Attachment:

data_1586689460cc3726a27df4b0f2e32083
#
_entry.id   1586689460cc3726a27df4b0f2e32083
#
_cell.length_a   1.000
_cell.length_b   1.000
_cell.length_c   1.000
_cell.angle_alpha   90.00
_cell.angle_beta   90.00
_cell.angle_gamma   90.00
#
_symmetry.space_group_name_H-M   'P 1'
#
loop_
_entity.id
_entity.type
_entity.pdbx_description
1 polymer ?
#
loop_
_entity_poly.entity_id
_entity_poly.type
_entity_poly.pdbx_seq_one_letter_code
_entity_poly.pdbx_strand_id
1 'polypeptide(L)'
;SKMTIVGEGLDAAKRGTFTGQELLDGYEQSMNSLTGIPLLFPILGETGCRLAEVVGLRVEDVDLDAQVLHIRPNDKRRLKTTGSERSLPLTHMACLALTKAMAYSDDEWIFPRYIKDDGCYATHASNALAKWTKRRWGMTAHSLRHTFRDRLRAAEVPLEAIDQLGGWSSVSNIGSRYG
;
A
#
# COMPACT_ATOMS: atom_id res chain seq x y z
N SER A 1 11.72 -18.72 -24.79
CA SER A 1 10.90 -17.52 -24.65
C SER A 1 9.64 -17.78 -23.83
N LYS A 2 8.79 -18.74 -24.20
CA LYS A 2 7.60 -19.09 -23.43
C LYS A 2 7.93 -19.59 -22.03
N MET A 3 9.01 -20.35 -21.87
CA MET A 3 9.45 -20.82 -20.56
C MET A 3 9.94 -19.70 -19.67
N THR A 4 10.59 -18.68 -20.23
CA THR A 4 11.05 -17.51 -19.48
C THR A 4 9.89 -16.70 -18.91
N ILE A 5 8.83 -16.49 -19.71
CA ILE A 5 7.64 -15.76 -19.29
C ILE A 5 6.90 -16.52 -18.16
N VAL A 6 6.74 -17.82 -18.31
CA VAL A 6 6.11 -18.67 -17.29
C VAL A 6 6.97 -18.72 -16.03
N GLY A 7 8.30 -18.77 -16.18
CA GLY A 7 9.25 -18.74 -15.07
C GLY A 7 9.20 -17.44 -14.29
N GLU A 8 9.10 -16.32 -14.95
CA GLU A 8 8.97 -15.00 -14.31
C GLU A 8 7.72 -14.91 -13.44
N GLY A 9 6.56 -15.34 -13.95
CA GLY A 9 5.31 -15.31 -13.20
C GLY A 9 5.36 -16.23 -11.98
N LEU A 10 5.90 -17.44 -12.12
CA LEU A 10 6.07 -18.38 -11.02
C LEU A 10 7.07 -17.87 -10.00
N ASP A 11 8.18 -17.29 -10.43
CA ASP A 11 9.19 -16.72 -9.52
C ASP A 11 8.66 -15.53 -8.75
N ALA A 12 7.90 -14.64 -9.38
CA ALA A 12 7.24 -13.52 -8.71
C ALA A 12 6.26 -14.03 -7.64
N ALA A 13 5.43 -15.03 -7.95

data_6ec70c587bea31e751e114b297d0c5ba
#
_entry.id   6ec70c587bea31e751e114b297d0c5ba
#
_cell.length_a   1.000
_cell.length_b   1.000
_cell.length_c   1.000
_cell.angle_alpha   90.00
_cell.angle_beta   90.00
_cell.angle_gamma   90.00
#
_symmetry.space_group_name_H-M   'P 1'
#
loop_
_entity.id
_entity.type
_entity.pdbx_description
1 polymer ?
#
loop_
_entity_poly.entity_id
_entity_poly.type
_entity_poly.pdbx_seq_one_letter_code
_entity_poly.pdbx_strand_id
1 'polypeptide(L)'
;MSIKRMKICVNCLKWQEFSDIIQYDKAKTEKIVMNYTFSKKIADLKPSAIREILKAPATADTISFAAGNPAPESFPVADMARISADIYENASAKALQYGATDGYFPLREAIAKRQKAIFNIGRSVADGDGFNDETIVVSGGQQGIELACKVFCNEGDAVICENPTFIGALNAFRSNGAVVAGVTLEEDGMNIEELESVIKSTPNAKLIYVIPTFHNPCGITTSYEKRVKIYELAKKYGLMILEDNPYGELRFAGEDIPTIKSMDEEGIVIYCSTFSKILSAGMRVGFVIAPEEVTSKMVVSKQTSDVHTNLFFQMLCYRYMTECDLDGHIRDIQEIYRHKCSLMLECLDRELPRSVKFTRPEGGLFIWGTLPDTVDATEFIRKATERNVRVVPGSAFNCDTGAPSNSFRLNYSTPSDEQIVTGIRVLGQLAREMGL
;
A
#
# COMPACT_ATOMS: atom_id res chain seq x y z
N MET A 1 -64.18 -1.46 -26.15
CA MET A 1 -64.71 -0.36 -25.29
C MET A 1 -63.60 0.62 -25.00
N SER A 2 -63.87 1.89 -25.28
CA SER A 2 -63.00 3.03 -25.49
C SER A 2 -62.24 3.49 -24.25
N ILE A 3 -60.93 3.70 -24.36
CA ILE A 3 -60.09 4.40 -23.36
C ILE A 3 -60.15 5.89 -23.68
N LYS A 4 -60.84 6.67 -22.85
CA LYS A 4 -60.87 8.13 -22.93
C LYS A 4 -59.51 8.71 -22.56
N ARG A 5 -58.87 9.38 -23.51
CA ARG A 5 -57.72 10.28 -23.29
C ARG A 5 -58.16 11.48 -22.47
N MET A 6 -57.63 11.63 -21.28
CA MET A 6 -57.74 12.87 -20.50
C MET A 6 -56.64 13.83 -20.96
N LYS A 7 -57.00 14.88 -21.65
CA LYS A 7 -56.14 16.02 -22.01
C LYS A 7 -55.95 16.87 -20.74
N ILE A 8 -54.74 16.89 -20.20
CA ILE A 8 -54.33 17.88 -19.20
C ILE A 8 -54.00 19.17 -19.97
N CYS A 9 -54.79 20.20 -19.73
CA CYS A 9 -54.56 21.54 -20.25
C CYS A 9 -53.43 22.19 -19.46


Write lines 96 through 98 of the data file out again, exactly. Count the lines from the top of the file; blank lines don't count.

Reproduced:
#
# COMPACT_ATOMS: atom_id res chain seq x y z
N MET A 1 -64.18 -1.46 -26.15